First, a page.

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The Case for a Public Option for the Drug Industry

Dana Brown and Isaiah J. Poole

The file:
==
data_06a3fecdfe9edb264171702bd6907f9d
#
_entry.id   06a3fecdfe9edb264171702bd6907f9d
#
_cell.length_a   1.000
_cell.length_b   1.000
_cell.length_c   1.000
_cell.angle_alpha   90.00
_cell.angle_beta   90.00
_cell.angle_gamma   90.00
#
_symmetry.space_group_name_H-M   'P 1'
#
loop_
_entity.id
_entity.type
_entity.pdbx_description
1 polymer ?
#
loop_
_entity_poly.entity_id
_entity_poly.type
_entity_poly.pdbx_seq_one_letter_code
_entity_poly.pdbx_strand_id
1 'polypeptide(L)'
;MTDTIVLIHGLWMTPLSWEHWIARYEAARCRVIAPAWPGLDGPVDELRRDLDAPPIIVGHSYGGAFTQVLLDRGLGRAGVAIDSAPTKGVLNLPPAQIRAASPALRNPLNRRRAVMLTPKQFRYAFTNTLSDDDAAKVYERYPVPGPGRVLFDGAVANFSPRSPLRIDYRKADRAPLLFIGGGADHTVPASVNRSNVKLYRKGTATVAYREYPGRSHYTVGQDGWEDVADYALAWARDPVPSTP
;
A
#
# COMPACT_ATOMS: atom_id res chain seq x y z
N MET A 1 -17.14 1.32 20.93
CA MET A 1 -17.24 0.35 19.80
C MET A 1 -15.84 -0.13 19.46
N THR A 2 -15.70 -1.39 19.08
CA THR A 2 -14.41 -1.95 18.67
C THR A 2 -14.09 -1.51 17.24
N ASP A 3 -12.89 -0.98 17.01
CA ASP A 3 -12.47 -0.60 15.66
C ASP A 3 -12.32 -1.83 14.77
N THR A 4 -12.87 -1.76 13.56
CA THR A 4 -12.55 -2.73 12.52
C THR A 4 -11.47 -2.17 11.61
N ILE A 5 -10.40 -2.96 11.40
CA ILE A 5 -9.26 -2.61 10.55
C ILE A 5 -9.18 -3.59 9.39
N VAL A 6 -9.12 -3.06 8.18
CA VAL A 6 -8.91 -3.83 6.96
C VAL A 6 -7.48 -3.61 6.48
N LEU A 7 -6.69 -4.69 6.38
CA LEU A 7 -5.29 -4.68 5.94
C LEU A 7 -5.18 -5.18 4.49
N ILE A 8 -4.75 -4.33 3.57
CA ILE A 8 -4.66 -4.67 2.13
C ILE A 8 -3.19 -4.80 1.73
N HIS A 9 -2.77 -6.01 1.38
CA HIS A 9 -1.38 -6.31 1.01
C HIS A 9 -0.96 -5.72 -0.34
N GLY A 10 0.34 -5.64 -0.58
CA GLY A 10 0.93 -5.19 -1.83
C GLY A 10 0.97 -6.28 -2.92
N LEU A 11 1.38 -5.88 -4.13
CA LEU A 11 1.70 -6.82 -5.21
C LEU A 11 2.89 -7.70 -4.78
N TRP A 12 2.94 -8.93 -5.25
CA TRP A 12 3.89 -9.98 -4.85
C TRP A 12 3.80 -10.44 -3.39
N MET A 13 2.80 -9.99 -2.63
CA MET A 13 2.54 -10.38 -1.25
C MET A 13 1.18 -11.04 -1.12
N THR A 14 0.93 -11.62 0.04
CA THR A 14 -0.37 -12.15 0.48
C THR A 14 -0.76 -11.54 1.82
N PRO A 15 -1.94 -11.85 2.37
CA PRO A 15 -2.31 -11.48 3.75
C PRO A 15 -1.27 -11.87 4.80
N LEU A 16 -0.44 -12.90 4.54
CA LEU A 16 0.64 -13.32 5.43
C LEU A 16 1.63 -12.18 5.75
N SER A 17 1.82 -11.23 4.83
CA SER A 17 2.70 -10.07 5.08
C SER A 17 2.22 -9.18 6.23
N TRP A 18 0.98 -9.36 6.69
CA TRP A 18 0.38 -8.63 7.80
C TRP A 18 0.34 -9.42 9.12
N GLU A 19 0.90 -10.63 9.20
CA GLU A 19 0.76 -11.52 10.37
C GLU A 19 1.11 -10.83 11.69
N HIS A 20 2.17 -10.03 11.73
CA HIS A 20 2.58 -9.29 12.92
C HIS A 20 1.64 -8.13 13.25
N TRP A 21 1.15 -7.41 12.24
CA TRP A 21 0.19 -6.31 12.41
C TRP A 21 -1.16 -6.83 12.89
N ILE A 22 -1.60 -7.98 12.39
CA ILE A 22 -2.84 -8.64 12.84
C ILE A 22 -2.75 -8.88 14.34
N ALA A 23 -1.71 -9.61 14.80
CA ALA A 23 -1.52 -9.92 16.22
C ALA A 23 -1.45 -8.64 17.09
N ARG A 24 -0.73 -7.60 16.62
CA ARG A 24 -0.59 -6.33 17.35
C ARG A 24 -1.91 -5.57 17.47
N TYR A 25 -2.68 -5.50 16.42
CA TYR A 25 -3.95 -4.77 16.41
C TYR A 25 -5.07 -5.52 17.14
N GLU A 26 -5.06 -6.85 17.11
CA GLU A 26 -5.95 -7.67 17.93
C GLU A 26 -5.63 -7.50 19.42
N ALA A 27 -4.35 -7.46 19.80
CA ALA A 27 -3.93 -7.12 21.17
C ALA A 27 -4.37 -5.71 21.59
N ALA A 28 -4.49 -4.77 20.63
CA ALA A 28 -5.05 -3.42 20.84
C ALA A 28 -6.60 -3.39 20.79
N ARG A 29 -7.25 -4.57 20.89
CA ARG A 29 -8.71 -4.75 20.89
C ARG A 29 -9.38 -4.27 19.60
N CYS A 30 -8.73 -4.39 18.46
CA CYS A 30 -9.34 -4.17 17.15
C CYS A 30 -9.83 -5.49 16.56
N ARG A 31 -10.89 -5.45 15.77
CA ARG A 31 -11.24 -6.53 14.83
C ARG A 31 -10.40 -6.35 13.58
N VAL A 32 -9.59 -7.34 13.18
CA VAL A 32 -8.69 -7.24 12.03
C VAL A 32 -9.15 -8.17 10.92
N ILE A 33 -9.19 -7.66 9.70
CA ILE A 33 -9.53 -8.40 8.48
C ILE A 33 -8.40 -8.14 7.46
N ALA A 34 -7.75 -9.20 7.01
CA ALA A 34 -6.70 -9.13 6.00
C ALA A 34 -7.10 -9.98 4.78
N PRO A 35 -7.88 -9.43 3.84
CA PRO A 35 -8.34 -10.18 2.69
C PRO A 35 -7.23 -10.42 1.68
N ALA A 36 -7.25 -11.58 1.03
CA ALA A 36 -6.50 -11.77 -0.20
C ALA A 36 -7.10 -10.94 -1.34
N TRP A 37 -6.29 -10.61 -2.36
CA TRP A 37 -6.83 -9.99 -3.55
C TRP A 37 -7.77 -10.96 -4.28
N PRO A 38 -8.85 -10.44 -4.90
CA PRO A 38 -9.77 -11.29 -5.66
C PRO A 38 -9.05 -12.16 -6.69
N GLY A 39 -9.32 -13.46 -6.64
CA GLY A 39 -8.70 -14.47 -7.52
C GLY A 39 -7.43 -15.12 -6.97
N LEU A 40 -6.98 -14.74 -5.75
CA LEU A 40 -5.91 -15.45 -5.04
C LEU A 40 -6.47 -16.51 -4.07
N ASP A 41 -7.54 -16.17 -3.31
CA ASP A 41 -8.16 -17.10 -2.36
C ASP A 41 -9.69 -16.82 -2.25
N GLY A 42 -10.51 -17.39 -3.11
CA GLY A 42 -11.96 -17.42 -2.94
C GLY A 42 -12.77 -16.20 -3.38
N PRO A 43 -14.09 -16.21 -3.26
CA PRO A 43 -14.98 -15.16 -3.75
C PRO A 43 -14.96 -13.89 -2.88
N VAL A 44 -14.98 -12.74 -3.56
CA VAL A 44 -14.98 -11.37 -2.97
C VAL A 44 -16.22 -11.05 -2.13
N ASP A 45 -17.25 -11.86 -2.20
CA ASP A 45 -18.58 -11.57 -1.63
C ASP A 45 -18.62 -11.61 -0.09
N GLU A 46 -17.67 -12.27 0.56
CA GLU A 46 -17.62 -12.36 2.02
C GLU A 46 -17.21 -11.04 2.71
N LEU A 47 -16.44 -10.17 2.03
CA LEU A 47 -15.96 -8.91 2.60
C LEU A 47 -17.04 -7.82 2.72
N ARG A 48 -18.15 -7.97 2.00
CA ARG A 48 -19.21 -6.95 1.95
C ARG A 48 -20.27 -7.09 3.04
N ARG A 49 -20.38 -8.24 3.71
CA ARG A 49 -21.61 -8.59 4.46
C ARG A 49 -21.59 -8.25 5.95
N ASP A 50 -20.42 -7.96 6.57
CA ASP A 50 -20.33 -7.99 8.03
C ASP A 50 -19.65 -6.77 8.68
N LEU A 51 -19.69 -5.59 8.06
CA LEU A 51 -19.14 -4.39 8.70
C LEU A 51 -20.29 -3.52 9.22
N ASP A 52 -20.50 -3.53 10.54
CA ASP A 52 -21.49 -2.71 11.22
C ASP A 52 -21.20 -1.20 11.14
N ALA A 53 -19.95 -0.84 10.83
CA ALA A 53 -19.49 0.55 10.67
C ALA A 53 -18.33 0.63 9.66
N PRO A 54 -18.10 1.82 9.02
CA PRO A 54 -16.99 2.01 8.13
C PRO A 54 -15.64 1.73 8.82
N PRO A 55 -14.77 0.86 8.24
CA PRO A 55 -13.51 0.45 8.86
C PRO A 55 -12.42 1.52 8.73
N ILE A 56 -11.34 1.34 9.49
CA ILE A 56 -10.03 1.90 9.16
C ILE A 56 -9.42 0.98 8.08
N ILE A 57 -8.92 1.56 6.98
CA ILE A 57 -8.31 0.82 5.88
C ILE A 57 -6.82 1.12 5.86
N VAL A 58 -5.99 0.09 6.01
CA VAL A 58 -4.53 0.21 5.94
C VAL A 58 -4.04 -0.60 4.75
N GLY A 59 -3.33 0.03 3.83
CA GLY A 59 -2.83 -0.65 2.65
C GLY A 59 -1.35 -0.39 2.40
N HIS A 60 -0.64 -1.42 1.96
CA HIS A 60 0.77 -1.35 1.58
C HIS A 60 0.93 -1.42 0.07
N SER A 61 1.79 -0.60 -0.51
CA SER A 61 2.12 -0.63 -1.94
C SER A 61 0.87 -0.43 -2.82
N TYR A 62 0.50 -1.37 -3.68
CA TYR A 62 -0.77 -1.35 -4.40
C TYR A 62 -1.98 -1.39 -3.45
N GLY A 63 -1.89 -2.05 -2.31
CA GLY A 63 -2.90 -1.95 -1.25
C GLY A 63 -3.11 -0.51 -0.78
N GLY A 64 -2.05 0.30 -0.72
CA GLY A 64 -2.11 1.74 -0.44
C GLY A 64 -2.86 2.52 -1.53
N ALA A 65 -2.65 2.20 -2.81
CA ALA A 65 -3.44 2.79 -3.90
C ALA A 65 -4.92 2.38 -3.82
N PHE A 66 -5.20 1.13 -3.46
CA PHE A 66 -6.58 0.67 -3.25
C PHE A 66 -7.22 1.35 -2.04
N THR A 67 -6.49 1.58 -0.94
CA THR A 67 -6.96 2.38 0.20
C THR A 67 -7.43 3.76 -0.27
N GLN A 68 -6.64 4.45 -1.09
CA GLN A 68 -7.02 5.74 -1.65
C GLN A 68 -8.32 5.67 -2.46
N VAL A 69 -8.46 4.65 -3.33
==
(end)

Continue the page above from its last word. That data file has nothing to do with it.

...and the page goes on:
Under siege from thousands of lawsuits from federal, state, and local governments for its role in the deadly opioid addiction crisis, drug manufacturer Purdue Pharma reached a tentative settlement with some of the plaintiffs last week. In the deal, Purdue would transform itself through the bankruptcy process from a typical, profit-chasing drugmaker into a “public beneficiary company.” The proposition raises an important question: If plaintiffs are open to the idea of turning Purdue into a public trust run by appointees of a federal bankruptcy judge—one that would distribute its profits to state and local governments—why not take one more step? Why not create the beginnings of a network of public pharmaceutical companies like those that already exists in such countries as Sweden, Brazil, and Thailand?